Madam C.J. Walker
Elizabeth Coleman, known also as ‘Bessie’, was the world’s first black female pilot. Born in 1892, Coleman rose to fame in national airshows in Europe and America. After a tragic series of mechanical errors, she crashed her plane while performing in Jacksonville, dying immediately at the age of 34. Her legacy has continued however – in 1995 she appeared on US postal stamps and has received a series of posthumous honors across the country for her pioneering work, energy and passion for aviation.
Maya Angelou is a celebrated poet, author, activist and educator. Her work in literature has won her critical acclaim both here and abroad. Meanwhile, Angelou has remained at the forefront of politics and racial empowerment by appearing at inaugurations, rallies and sharing tales of discrimination and struggle with the world.
Anna Tibaijuka is the highest ranked African female in the United Nations, heading the UN-HABITAT program. She is a Swedish-educated, Tanzanian-born leader who has fought for the rights of women living in slums or without homes. Since becoming the Executive of UN-HABITAT, she has greatly increased its budget and function in the United Nations.
Orphaned at the age of 7, Madam C.J. Walker overcame all adversity to become America’s first black self-made millionaire. She achieved her wealth by developing a range of haircare products that led her across the country and abroad.
Ida B. Wells
Shirley Chisholm was the first black woman to be elected to Congress, winning in New York in 1968 and retiring from office in 1983. She campaigned for the Democratic presidential nomination in 1972, but is best known for her work on several Congressional committees throughout her career. A feisty politician, Chisholm has also been recognized in popular culture and in the political and academic worlds for her symbolic importance and career achievements.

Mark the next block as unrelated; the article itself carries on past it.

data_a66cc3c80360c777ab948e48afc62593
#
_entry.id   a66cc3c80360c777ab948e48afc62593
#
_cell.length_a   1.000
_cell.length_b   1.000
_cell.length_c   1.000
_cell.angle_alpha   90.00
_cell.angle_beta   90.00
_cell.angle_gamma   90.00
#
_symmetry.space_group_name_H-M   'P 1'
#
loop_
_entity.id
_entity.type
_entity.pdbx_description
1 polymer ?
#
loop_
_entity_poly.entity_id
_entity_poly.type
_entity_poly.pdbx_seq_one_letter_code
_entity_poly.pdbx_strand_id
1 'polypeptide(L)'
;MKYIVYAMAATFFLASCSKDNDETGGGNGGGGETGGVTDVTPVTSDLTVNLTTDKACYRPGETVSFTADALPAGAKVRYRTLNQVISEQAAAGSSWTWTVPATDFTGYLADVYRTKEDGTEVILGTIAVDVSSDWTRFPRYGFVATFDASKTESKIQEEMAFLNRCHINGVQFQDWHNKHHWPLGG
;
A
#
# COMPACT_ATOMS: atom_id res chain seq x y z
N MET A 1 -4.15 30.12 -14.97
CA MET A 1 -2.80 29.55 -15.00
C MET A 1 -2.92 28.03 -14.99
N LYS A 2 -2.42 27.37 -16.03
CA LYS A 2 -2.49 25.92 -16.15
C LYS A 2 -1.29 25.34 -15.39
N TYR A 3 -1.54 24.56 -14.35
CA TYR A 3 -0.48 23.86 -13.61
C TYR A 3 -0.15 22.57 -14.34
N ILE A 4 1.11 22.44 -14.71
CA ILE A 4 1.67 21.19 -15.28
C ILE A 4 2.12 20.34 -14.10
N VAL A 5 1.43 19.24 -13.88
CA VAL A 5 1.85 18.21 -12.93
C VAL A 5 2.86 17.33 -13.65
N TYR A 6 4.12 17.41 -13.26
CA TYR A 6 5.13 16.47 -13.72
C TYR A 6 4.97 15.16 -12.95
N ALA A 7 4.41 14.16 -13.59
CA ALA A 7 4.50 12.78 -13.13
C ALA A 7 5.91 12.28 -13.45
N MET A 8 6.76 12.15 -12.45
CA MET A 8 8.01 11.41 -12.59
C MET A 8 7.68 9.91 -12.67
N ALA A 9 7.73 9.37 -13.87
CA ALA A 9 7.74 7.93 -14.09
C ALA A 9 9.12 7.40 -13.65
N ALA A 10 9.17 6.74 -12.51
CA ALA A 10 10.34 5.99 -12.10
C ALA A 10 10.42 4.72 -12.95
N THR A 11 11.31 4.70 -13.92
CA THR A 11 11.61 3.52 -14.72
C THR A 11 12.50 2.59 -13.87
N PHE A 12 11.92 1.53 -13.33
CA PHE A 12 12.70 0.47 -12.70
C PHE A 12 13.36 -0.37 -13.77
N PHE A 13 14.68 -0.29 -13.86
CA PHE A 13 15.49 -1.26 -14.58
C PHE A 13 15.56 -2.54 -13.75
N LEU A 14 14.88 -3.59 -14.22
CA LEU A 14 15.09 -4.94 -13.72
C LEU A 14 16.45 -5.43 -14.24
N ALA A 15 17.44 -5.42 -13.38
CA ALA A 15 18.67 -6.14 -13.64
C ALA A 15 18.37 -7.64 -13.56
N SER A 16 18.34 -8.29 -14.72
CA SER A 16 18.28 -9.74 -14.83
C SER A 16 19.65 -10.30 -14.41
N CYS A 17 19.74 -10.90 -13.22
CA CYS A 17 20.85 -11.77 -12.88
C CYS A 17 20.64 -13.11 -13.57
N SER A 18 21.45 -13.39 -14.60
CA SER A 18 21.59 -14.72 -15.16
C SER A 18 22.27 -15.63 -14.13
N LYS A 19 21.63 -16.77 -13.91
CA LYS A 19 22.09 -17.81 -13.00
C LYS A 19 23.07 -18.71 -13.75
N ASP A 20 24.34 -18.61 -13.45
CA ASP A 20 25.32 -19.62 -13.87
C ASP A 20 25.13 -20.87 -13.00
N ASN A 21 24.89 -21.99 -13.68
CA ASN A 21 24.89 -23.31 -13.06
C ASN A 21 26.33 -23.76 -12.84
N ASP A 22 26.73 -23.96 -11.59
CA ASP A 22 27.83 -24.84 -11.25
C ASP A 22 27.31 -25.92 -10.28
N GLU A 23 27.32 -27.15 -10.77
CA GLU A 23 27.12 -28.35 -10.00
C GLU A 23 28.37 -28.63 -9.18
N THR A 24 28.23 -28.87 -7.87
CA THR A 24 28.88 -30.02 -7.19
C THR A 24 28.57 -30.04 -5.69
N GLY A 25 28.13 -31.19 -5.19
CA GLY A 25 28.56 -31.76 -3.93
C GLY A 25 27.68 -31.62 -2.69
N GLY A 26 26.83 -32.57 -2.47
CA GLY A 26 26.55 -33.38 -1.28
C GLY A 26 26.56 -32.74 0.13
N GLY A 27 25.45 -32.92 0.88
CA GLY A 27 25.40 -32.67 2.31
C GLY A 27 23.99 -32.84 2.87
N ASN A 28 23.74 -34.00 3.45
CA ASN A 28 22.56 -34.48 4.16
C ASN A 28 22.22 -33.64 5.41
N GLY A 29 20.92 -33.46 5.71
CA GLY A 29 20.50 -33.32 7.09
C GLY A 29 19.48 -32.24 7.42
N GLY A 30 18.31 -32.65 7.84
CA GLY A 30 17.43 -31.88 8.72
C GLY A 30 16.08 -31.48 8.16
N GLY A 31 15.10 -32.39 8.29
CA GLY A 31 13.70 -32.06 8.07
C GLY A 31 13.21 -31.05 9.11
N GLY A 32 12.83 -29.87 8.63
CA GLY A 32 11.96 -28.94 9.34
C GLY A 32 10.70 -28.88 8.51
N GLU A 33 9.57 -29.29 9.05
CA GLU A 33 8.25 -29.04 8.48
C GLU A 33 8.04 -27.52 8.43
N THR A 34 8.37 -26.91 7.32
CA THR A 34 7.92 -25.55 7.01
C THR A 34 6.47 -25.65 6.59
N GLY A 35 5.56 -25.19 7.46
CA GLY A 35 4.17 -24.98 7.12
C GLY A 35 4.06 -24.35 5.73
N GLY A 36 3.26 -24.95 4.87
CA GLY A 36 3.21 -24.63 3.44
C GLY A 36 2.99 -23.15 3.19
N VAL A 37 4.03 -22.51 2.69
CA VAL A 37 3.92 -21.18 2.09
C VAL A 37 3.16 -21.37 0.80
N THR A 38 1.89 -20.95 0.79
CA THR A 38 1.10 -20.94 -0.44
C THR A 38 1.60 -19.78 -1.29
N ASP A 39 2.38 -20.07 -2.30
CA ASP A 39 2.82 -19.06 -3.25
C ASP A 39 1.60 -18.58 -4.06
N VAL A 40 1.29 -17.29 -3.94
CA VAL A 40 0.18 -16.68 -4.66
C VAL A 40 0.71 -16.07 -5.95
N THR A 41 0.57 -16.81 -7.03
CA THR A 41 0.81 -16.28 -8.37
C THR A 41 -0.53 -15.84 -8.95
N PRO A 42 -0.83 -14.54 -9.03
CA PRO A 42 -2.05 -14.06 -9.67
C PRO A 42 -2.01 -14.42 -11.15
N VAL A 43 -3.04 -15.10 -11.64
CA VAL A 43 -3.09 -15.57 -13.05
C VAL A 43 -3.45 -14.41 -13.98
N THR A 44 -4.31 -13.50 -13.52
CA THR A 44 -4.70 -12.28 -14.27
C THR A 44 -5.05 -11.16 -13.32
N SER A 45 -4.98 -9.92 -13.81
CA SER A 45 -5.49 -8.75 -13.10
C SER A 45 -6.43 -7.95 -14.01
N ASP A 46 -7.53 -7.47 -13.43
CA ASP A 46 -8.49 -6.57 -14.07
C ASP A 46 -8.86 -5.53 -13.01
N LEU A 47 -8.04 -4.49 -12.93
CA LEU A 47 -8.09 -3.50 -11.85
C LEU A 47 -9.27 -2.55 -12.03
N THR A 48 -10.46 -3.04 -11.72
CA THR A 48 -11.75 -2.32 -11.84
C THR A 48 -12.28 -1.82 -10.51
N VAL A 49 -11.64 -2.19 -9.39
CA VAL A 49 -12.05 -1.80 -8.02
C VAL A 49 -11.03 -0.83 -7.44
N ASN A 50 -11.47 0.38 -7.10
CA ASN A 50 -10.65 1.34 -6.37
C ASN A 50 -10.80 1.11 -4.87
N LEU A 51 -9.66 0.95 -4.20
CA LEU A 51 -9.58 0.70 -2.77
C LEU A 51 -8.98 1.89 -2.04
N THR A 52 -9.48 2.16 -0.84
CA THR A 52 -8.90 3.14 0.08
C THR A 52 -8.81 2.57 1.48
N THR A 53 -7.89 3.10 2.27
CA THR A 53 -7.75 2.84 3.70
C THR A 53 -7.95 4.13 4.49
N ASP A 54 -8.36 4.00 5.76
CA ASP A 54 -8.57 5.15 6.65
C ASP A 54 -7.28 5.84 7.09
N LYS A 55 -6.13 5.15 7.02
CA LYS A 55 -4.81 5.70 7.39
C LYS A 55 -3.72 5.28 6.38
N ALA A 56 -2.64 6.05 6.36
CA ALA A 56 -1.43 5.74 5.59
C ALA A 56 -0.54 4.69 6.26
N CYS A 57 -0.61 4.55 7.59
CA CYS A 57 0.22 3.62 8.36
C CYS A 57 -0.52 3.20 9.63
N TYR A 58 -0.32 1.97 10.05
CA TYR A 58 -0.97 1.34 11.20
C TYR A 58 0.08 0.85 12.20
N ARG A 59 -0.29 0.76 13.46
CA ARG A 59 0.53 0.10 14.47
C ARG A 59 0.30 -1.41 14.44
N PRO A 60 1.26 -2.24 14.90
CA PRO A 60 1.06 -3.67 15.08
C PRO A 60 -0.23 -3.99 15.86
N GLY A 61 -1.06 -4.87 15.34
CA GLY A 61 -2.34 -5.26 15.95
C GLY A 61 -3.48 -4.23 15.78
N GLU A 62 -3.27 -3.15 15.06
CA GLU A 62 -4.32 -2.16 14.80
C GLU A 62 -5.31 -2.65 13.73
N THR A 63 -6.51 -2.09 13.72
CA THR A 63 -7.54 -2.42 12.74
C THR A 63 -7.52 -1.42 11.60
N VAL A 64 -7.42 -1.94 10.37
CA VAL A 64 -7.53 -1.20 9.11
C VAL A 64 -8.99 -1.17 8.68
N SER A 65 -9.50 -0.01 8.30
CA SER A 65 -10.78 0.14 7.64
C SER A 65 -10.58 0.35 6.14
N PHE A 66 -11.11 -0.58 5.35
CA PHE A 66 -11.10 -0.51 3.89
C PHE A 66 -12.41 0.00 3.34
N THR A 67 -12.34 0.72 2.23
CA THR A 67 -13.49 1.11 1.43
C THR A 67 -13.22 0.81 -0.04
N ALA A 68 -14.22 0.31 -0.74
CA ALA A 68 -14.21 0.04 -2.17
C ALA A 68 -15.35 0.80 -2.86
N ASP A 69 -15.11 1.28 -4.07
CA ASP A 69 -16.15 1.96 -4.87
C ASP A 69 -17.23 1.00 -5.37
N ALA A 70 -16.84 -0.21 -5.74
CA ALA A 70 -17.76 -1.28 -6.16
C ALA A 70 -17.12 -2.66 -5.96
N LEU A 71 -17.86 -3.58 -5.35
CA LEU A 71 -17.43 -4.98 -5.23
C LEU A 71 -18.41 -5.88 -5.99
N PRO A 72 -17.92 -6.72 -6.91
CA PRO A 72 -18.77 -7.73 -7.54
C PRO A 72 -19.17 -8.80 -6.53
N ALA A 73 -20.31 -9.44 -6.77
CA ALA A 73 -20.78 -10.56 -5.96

As one of American history’s most prominent figures, Harriet Tubman was responsible for rescuing around 300 former slaves from the South and escorting them to freedom via the underground railroads that led to Maryland. At one point, a $40,000 reward was being offered for her arrest. Tubman was also a spy during her life. She died in New York in 1913.
Karen Bass is currently the U.S. Representative for California’s 33rd congressional district. She is also the first black woman to hold the role of Speaker in any state Assembly. In California, Bass has focused on improving education facilities, health care and the foster care system. Bass served as chair of the Legislative Black Caucus, which seeks to better understand California’s black population and their needs.
Ida B. Wells was a pioneer in the media and communication industries during the early 20th century. She is most remembered for her role in documenting the practice of lynching.
Mary McLeod Bethune
In 2010 the world lost one of its best, with the death of civil rights activist, Dorothy Height. Among many of Ms. Height’s colleagues were Dr Martin Luther-King Jr and Rosa Parks. While her passing evoked sadness, many celebrated her life in recognition of her ardent selflessness.
Robin Kelly is an accomplished force to be reckoned with in Illinois state politics and ran for the role of State Treasurer. Robin was the first African American woman to serve as the head of staff of a constitutional officer.
In 1904, Mary McLeod Bethune did something that was almost unheard of in American society at that time. She began a school for young African American girls in Daytona, Florida. That school would eventually flourish and merge with a boys’ school to become Bethune-Cookman University. Mary McLeod Bethune is also remembered for her innovative work in Civil Rights, including acting as a presidential adviser to a number of our country’s leaders.
Rudolph is a true survivor and American sporting hero. Despite having suffered from polio and a range of other life-threatening sicknesses, she became a triple Olympic gold medal winner in track and field.